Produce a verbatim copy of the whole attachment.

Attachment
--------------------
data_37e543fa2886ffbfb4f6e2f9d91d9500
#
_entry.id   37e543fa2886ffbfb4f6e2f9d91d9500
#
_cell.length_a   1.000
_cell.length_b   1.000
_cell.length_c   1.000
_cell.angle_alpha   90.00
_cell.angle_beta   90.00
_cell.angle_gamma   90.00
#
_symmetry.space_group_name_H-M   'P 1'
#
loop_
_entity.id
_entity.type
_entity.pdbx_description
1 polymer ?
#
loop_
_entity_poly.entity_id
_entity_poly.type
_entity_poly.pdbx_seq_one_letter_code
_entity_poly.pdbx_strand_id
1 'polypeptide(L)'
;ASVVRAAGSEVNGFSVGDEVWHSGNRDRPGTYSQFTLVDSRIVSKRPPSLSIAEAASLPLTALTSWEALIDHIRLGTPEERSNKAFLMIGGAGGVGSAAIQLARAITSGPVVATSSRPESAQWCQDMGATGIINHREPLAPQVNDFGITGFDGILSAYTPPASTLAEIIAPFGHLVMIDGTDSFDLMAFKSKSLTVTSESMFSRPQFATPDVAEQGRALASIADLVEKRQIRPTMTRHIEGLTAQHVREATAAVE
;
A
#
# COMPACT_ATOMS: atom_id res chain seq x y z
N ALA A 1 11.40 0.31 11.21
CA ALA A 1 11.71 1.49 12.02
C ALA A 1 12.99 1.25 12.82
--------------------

data_37e543fa2886ffbfb4f6e2f9d91d9500
#
_entry.id   37e543fa2886ffbfb4f6e2f9d91d9500
#
_cell.length_a   1.000
_cell.length_b   1.000
_cell.length_c   1.000
_cell.angle_alpha   90.00
_cell.angle_beta   90.00
_cell.angle_gamma   90.00
#
_symmetry.space_group_name_H-M   'P 1'
#
loop_
_entity.id
_entity.type
_entity.pdbx_description
1 polymer ?
#
loop_
_entity_poly.entity_id
_entity_poly.type
_entity_poly.pdbx_seq_one_letter_code
_entity_poly.pdbx_strand_id
1 'polypeptide(L)'
;ASVVRAAGSEVNGFSVGDEVWHSGNRDRPGTYSQFTLVDSRIVSKRPPSLSIAEAASLPLTALTSWEALIDHIRLGTPEERSNKAFLMIGGAGGVGSAAIQLARAITSGPVVATSSRPESAQWCQDMGATGIINHREPLAPQVNDFGITGFDGILSAYTPPASTLAEIIAPFGHLVMIDGTDSFDLMAFKSKSLTVTSESMFSRPQFATPDVAEQGRALASIADLVEKRQIRPTMTRHIEGLTAQHVREATAAVE
;
A
#
# COMPACT_ATOMS: atom_id res chain seq x y z
N ALA A 1 11.40 0.31 11.21
CA ALA A 1 11.71 1.49 12.02
C ALA A 1 12.99 1.25 12.82